If you run an L&D team that creates content, then you know how tricky it can be to determine staffing needs. You may try to estimate demand annually or even monthly, but every month and year is different with unforeseen projects or last-minute delays making forecasts obsolete before they are completed. You may try to communicate to the business that you have a capacity constraint, but there’s always an urgent need that pushes the team beyond its capacity. This is the reason most L&D teams rely on contract or freelance talent to meet the demands of the business. You staff to the bottom of your demand curve then use contractors or freelancers to scale when needed.
Now is when the difficult part starts. Hiring full-time employees through a rigorous interviewing and screening process doesn’t guarantee you’ll find the right candidate. Now add the urgency of hiring a contractor and the flawed hiring process becomes even more suspect. Take the five steps to ensure the best contract or freelance hire for your next project.
This may sound obvious, but setting clear expectation upfront is probably the most critical step toward finding the right partner. First thing to consider is the scope of work. In this article (Calculator), I layout all of the steps in the learning experience design process. You may be supplementing an internal team and only need someone with focused skills or you may be outsourcing the entire effort and need someone with a broad set of skills or who works with a team of peers to deliver services. It’s important to let any potential contractor know all of the deliverables and tasks for which you want them to be accountable. The second thing to consider is quantity of work of work. For focused support like create graphics for these 40 screens of content, that may be easy, but for a complete learning solution the length of the program can vary significantly and often isn’t determined until after negotiation between stakeholders, and SMEs. For this reason, you may want to start with an assumption about the length of a program but allow time and set expectations that after the design process this may need to be revisited. The final factor to consider is the “complexity” of the solution. What I mean here is a mix of the effort, production values and approach. This topic deserves a blog of its own, but the following are some factors to keep in mind.
One word I tend to overuse when it comes to the design and development of custom or bespoke learning solutions is expectations. When you set down the path of creating a solution from scratch, you’re in essence starting with vaporware and the danger is that all the stakeholders involved may have a different vision of how that vaporware looks, works and includes in their heads. Unfortunately, my experience is that no amount of upfront discussion will get all parties aligned – people often use the same words, but they have very different meaning to each person. The only way to manage expectations is through frequent collaborations and reviews. That’s where deliverables come in. Deliverables can be any documentation or in-progress element of a course. They are best used as in-project milestones that to gather feedback and make course corrections. The less you’ve worked with a contractor, the more deliverables, or milestones I recommend you include. If you’re meeting weekly or more frequently and looking at actual work product, you will significantly reduce the risk of misaligned expectations.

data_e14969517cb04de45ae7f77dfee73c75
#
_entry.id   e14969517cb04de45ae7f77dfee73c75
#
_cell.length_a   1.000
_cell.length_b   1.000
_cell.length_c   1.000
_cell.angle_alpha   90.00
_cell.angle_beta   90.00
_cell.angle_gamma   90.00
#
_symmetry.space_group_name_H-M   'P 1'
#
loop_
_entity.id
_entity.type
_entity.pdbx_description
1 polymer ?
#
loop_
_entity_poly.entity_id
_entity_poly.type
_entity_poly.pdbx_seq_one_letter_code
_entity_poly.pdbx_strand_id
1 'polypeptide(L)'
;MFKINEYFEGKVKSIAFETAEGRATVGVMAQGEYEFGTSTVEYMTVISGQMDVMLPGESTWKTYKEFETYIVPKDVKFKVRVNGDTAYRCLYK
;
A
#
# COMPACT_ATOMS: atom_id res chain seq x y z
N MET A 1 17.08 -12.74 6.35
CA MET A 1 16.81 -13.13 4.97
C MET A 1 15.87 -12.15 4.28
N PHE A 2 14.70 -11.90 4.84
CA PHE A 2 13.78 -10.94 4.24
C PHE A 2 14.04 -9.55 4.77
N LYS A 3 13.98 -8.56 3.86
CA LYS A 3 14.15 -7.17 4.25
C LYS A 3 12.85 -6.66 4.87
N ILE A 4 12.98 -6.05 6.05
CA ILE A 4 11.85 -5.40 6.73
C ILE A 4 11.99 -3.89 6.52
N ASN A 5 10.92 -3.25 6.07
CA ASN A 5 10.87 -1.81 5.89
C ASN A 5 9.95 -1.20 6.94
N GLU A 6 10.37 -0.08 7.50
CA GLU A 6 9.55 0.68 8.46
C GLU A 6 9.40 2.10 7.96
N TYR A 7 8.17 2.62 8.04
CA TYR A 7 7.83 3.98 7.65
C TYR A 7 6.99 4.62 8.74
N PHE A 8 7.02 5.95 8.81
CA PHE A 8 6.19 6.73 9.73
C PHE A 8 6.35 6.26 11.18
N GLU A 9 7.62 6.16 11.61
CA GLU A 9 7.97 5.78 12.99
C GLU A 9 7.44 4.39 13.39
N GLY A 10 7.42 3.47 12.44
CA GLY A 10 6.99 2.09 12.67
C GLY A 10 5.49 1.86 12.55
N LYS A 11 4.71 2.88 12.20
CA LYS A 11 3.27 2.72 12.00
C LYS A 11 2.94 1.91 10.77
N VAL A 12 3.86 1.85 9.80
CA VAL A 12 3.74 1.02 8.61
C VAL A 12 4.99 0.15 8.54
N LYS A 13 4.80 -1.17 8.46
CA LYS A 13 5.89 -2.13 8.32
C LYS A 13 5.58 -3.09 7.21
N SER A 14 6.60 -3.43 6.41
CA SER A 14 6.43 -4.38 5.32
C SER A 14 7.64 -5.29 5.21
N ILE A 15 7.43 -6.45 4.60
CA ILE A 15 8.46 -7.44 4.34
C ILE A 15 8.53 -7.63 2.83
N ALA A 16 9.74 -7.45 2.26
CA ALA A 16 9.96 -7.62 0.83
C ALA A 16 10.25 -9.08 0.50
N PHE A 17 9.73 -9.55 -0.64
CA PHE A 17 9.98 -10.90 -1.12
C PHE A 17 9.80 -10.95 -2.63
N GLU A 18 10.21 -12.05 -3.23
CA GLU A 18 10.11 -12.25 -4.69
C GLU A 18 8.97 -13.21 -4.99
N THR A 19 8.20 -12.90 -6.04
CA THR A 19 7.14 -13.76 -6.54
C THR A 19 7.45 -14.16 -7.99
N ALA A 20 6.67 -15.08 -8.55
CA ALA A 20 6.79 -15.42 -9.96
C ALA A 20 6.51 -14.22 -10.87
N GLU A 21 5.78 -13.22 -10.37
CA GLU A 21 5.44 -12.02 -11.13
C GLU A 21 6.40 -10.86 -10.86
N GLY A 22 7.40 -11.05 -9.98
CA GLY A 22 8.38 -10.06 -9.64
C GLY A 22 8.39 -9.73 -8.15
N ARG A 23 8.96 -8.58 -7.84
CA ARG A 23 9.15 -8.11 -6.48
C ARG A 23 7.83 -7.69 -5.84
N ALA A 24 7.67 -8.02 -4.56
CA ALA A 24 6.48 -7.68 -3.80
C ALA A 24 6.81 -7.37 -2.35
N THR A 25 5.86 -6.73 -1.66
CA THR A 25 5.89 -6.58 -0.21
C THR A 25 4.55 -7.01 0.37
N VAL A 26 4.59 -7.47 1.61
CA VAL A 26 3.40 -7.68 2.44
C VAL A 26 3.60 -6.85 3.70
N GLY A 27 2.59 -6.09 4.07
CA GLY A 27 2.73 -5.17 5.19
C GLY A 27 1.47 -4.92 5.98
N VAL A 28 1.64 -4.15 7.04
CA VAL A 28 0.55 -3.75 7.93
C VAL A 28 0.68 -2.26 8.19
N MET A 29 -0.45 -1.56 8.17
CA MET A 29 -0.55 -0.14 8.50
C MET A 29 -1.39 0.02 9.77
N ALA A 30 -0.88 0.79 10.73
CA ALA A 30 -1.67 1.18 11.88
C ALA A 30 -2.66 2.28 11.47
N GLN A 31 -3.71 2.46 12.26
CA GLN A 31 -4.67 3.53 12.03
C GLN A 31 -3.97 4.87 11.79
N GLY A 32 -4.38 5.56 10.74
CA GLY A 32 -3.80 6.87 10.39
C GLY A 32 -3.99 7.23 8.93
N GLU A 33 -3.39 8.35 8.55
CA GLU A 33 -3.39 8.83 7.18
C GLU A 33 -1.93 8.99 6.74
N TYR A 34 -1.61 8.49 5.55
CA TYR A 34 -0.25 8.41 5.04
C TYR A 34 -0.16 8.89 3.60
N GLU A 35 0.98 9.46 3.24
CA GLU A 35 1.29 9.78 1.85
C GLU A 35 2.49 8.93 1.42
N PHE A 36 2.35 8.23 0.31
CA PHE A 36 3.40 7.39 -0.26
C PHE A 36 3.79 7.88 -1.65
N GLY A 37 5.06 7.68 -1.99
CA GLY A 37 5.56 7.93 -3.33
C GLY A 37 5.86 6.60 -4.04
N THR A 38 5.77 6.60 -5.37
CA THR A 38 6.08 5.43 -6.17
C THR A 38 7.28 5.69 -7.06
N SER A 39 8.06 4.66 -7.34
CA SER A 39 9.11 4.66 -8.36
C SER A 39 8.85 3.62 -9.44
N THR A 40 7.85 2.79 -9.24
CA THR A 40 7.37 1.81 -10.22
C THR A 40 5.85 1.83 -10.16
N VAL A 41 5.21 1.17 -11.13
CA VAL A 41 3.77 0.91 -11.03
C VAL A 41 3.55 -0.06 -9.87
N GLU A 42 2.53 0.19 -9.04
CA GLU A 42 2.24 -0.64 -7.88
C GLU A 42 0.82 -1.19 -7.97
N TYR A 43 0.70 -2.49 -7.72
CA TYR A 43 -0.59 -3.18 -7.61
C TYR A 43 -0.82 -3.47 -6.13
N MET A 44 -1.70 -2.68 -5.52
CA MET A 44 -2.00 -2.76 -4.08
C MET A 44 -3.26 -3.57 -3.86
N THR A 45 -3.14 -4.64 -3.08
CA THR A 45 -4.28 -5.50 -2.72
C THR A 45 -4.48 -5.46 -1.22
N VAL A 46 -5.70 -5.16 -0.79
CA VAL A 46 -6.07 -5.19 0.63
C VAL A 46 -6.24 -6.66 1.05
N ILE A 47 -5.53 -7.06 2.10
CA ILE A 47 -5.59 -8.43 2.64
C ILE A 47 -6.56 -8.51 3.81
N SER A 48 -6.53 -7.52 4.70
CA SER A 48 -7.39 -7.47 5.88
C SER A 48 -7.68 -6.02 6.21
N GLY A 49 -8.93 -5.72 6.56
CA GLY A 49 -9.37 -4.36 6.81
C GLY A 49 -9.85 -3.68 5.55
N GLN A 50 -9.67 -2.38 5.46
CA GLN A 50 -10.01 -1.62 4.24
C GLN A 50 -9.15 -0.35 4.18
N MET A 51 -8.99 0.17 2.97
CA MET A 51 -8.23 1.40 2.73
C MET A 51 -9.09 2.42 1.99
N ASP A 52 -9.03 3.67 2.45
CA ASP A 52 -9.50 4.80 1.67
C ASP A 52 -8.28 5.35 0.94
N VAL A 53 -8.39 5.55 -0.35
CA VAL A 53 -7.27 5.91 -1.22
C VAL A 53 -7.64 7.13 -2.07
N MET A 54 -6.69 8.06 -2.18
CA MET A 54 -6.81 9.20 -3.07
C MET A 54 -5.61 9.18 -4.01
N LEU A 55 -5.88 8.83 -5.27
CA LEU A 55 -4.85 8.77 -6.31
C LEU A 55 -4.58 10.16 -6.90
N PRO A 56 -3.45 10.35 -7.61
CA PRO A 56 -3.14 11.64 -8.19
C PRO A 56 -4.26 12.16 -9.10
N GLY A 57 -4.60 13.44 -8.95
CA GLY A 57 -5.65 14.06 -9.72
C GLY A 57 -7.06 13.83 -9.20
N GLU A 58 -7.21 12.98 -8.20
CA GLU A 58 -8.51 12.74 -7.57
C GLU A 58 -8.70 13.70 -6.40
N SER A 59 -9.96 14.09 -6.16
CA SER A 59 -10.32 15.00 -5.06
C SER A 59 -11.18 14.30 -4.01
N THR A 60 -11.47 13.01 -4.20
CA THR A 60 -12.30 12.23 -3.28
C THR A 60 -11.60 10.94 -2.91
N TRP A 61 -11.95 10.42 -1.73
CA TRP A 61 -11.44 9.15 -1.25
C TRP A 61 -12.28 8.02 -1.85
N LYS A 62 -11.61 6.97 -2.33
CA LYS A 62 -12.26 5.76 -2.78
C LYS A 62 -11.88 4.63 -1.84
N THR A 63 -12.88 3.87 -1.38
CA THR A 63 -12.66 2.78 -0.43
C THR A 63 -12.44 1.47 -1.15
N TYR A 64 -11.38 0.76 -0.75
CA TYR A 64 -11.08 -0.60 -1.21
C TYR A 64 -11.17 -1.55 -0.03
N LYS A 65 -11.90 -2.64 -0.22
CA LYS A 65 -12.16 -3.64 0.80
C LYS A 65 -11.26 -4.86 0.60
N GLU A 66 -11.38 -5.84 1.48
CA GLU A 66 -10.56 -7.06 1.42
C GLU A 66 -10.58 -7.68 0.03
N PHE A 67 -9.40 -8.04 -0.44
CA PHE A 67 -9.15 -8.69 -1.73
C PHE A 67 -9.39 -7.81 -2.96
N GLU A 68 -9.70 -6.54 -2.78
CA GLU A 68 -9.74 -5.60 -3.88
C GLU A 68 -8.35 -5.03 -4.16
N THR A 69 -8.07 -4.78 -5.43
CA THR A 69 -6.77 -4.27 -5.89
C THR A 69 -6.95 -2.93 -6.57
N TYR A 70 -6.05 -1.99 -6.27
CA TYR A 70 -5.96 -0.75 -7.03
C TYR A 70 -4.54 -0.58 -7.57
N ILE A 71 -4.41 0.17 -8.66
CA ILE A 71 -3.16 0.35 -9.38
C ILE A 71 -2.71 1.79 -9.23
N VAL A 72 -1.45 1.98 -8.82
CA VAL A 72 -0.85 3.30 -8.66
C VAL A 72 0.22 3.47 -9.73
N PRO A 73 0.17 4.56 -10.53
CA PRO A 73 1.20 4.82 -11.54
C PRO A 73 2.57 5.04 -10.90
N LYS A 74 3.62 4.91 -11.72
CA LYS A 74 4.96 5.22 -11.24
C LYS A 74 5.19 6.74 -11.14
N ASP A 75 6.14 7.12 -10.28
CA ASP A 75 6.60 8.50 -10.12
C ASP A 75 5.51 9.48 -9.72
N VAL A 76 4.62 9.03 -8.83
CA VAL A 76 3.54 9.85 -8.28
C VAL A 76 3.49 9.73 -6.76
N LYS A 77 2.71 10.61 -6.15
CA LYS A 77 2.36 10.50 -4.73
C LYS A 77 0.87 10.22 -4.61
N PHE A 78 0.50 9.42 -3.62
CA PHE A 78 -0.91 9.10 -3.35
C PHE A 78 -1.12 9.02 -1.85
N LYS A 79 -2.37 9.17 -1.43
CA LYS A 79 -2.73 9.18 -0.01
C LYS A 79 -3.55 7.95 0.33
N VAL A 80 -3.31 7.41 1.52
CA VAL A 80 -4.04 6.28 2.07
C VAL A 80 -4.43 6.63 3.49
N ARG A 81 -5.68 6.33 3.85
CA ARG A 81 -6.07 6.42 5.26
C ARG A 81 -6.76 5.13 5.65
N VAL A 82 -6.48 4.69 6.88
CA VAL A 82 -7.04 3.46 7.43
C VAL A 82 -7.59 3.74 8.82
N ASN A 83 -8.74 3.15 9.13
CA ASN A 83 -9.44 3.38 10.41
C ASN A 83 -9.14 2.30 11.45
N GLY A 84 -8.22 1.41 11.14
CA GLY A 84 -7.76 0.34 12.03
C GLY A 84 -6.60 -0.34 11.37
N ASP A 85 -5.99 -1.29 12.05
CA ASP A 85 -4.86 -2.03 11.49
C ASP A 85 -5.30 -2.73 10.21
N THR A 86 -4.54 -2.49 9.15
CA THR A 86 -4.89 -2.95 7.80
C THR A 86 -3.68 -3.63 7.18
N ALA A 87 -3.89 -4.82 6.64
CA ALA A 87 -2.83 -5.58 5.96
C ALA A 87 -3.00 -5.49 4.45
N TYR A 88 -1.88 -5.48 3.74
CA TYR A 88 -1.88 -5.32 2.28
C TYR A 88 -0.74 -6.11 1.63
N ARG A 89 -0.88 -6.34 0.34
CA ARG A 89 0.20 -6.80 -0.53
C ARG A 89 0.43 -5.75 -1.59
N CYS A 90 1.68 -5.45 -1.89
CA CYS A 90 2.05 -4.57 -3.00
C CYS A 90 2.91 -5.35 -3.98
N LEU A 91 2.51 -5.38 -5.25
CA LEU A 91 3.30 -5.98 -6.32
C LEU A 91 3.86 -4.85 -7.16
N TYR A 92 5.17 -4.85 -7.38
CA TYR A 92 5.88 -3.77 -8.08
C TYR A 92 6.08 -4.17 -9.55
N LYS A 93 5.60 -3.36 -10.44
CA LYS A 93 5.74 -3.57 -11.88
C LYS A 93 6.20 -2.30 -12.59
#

You’re probably getting the picture by now that contracting for a custom or bespoke learning solution can be a complicated adventure. You should expect change. Changes in scope, changes in timeline. And, yes, changes in price. Navigating these changes or choices to avoid these changes requires frequent and clear communication. I would recommend asking for a weekly written status report and insist that any potential changes in be flagged in writing before they are implemented. It may also be worth meeting weekly to quickly review the status report and to discussion any risks. If things are going smoothly, it’s easier to cancel a meeting.
As noted above, change is inevitable, but it shouldn’t be unavoidable. A good freelancer, will flag anything that comes up in a project that introduces the risk of a change and once that change becomes inevitable, they will offer options. As part of your contracting process, it makes sense to establish a formal process for change that goes something like this:
While your freelancer may not be an employee making them feel like one will help you build a deeper relationship. Good freelancers often have their choice of clients so making them feel valued and appreciated will help insure you’re their first choice the next time you need support.
This may all sound like a bit much but know that hundreds of thousands of custom or bespoke learning solution get designed, developed and deployed every year. Behind each of the successful ones is a team that works in partnership to create those solutions and used open and frequent communication to make it happen. This is true of internal teams as well as projects done through outside help. You will be successful too if you put the structure and process in place to keep you project on track. As you build trust and a shared vocabulary with a freelancer, the process gets easier and you can always pull back.